What's Your Dogmatic Approach to Nutrition?

This question would have yielded a different answer depending on the stage of my life it was asked. In high school, Gary Taubes released “Good Calories, Bad Calories” and Atkins was all the rage, so I was vehemently against carbohydrates.

 Photo by @jessicatootoo. I tried to find a diet or nutrition book, but then I remembered that I purged my collection a couple years ago. Highly recommend!

Photo by @jessicatootoo. I tried to find a diet or nutrition book, but then I remembered that I purged my collection a couple years ago. Highly recommend!

In college, this mindset continued until a guy in one of my classes, a bodybuilder, started talking to me about the need for long duration cardio sessions coupled with a low-calorie diet. Hmmm—seemed contradictory to everything I swore up and down to with my “low carb, calories don’t matter” approach. I wasn’t continuing to see results with my low carb ways though, so I took the plunge and gave it a whirl.

I proceeded to lose weight rather quickly, which of course led to a rapid rebound a few months later, but I then pledged allegiance to this approach.

After all, if it worked for me once, that means it’s universally applicable to all bodies as a long-term approach to a healthy lifestyle, right? :)

After my college graduation, I read in the popular fitness magazines that a vegetarian diet was the key to fat loss, so I adopted one for a few months while exclusively doing yoga. This was actually a very calm and healing time in my life, but I assumed that a centered, meditation-focused lifestyle had to be accompanied by meat-free meals and yoga. I lost weight over the course of a few months, so I assumed I would continue this lifestyle forever.

Upon moving to Denver, heavy drinking resurfaced in my life, and my yoga and plant-based lifestyle quickly went out to window. Plus, I just feel so much better eating meat!  Crossfit was becoming popular at the time, as was the often-accompanying Paleo diet, so I dove head first into reading about the success stories and adopted one shortly thereafter. Save for the binge drinking, of course.

High-intensity interval training coupled with a grain-free, dairy-free diet became my new bible, and I thought I had struck a gold mine. This is a diet based off the eating regiments of cavemen, so it made sense to me that our bodies would respond favorably. Suddenly, every other approach to eating seemed ludicrous.

Fast forward a few years, and there are still times when I have to consciously choose to throw these dogmatic beliefs in the garbage. And yes, many of them are contradictory, so that only adds to the confusion.

The appealing aspect of each of these dogmatic approaches to nutrition is their hardcore, black-and-white rules. They eliminate the need to think for ourselves, to tune into our own bodies, or to practice any form of awareness.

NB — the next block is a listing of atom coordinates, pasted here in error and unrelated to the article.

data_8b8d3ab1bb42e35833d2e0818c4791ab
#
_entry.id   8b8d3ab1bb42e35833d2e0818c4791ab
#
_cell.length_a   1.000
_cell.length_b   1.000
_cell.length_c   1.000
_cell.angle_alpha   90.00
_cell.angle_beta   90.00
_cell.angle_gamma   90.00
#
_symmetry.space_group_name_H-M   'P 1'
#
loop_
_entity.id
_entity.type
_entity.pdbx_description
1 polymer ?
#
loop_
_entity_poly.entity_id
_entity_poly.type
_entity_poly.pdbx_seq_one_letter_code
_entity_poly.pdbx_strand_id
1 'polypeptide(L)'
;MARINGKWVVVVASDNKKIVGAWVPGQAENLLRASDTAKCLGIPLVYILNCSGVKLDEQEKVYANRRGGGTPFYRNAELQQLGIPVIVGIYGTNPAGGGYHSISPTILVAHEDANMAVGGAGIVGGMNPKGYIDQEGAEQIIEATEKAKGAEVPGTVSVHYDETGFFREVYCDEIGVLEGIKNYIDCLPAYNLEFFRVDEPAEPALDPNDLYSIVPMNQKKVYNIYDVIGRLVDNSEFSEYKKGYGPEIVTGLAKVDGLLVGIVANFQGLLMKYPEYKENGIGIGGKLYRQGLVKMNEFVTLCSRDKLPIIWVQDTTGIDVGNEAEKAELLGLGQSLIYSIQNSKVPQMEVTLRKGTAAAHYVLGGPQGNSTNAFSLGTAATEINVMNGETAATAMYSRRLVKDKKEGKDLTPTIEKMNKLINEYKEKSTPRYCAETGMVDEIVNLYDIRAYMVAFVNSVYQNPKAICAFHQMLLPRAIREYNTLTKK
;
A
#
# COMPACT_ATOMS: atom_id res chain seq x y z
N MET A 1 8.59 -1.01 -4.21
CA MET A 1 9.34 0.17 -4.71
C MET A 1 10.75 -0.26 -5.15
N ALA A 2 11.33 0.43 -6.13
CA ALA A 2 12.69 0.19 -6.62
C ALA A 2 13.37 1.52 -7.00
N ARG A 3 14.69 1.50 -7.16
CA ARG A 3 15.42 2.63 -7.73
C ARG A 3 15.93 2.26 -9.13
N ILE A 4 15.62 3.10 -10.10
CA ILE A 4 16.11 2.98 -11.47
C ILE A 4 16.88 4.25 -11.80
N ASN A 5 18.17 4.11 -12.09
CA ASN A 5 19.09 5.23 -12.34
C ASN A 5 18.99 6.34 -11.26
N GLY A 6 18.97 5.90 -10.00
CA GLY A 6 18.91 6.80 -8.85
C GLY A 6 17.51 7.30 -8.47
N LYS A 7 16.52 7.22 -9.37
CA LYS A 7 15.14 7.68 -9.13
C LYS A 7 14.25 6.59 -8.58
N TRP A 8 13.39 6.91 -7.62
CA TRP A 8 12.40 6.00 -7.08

We abide by the strict lists of foods, eating times, and portion sizes, and we’re then able to turn our brains off. However, this is also the reason the wheels fall off the bus the minute we go “off plan."

Follow a dogmatic nutritional approach for any length of time greater than a few weeks, and you’ll likely forget how to work with your body when it comes to your food choices.

These approaches are sexy, as they often provide drastic before-and-after results. (Let’s not get into what those people actually look like a year after that “after” photo is taken).

Tuning into our bodies, practicing awareness, digging into the reasons why we’re reaching for food, playing the long game—these aren’t sexy. They require turning inward, a sufficient amount of trial and error, and time.

But wouldn’t it be great to only have to go through this process once, despite it requiring more time and effort upfront? To never have to settle into another camp of dogma and extremity?

If you’re answer is yes, then you can take a few action steps today towards liberating yourself:

  1. Give up the desire to change your body, at least for some time. This doesn’t have to mean forever, but if you’re simultaneously trying to control your body, you’re going to have a very difficult time releasing your controlling ways around food and establishing your baseline eating framework.
  2. Learn your hunger signals and begin to abide by them. This is very simple yet difficult-to-implement behavior can be a game changer for many people. Observe when you’re usually eating on this scale today and adjust your behaviors according to your satiety and hunger signals after you’ve taken the time to uncover them. It takes time to change these deeply-rooted behaviors, so be sure to show yourself plenty of patience and grace while you’re re-integrating yourself with your body.

Please note that it’s perfectly fine to overeat or eat when not hungry, the key is to engage in these behaviors consciously!

These two steps are meaty, so they often require support to continue on the path when temptation to revert back to those comfortable, dogmatic approaches surfaces.

If you find it difficult to go at this alone, I’m here for you with my one-on-one coaching, and you can email be here for more information!